The GBP continues to trade with a solid tone against the USD in current trade as reducing expectations of a Brexit is seen as a key reason supporting the GBP. Fears of the economic consequences of an exit from the EU have no doubt helped swing the polls in recent weeks. These come as the Organisation for Economic Cooperation and Development (OECD) warned this week that an exit would leave the UK GDP 3% lower by 2020, and 5% lower by 2030. The data event calendar for the week was dominated by the advance estimate of Q1 GDP on Wednesday which rose in line with expectations. The annual rate was unchanged from the quarter prior, although the quarterly rate slipped on the back of weakness in production, construction and agriculture. Mortgage approvals data released a day earlier undershot the consensus, whilst the overnight release of the Nationwide House Price Index was slightly softer than expectations. Focus for tonight will again be on further mortgage and lending data although expect these releases to garner only a passing interest.

The EUR has continued to grind out gains against the USD over the course of this week. Local data releases have been second tier which has left the EUR to derive most of its demand from an environment of a weaker USD overall. Worse than expected key US data overnight and a message of one of caution from the US Fed yesterday have helped underpin the EUR gains in recent trade. Data released over the course of the week began with a decline in the German IFO business climate index on Monday. German consumer climate data topped expectations, although both the French and Italian consumer confidence numbers missed their forecast. European credit data showed that the slow recovery in the credit cycle is continuing, whilst German employment data indicates a continuation in the theme of gradual improvement, this as unemployment fell 16k in April (4k exp). German inflation data was soft however, and provides further evidence of benign inflation pressures. Of immediate interest for the EUR will be tonight’s EU Q1 GDP data, euro-zone inflation and unemployment numbers will also be released at the same time.

Trade in the JPY this week has been dominated by the events of the last 24 hours. This has seen the JPY soar by over 3.5% against the USD following the surprise decision by the BOJ to not provide any further stimulus to the Japanese economy at yesterday’s central bank meeting. The rally against the USD was the largest in more than seven years and came as speculation of raised stimulus mounted in recent days on reports last week that the central bank was weighing whether to provide negative interest rates to banks. Governor Kuroda defended the decision, citing the need for greater time to assess the effects of negative interest rates in the process repeating his pledge to do whatever is necessary to return inflation to the targeted 2%. Data released earlier in the day which showed core inflation falling to -0.3% y/y in March only served to heighten expectations of a BOJ move. Other data was more positive and included a rise in household spending, better than expected industrial production numbers, less than expected decline in retail sales and a small decline in the latest unemployment rate.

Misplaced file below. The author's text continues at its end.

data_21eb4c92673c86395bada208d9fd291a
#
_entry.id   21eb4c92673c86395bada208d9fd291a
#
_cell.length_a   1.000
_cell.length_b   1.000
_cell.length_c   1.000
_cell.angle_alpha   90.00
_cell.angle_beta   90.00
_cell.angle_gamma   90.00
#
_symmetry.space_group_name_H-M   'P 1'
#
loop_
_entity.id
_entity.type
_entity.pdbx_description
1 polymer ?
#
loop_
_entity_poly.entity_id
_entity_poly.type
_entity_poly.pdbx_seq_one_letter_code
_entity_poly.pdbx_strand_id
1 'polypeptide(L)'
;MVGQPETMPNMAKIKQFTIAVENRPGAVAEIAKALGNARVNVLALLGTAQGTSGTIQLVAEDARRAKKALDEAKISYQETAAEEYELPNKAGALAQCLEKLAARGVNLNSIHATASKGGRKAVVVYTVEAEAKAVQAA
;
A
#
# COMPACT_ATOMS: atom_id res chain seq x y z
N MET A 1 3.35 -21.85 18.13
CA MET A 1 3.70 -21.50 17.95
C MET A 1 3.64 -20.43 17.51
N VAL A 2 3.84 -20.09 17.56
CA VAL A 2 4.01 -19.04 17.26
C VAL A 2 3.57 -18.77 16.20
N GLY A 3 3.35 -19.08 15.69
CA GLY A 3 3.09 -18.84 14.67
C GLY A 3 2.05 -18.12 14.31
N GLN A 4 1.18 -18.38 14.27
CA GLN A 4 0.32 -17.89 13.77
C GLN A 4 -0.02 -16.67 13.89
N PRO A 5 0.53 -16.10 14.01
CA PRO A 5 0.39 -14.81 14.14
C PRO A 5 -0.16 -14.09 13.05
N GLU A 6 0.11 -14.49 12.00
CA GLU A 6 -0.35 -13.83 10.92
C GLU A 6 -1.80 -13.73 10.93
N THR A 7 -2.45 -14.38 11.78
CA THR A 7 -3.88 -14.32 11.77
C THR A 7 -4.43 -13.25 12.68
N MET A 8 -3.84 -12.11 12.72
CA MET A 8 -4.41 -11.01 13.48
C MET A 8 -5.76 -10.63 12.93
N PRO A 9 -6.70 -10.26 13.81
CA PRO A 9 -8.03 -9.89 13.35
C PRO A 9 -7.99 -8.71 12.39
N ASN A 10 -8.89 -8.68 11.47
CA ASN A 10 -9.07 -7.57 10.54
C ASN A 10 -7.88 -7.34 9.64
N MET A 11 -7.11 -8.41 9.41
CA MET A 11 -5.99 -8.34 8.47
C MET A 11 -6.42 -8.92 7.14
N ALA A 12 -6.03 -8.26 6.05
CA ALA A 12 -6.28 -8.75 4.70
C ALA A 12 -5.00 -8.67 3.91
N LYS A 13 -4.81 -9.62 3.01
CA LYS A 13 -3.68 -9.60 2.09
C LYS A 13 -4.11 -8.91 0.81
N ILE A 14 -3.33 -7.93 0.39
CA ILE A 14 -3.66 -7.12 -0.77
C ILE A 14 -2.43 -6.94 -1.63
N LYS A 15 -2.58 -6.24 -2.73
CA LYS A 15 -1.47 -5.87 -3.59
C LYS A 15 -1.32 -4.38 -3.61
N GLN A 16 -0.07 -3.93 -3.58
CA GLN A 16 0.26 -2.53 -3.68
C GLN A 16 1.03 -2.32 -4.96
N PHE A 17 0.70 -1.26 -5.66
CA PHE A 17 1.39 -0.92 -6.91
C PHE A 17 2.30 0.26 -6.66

The theme of CAD strength against the USD remains well entrenched during trade this week. A quiet week for Canadian data so far has meant that once again it has been down to energy markets developments to drive CAD sentiment. The CAD has enjoyed positive momentum from oil prices which have set fresh highs for 2016 this week. In part as the USD eased after the FOMC left US rates on hold, but also after the EIA revealed that US oil production had fallen by another 20k barrels over the week. US production (8.94 million per day) is now down 800k barrels per day from the April 2015 peak. The markets now wait for direction from tonight’s Canadian GDP data for February to see whether the positive data-flow can continue on after last week’s strong retail sales and inflation prints. Raw materials price data is also scheduled for release but is likely to garner less interest.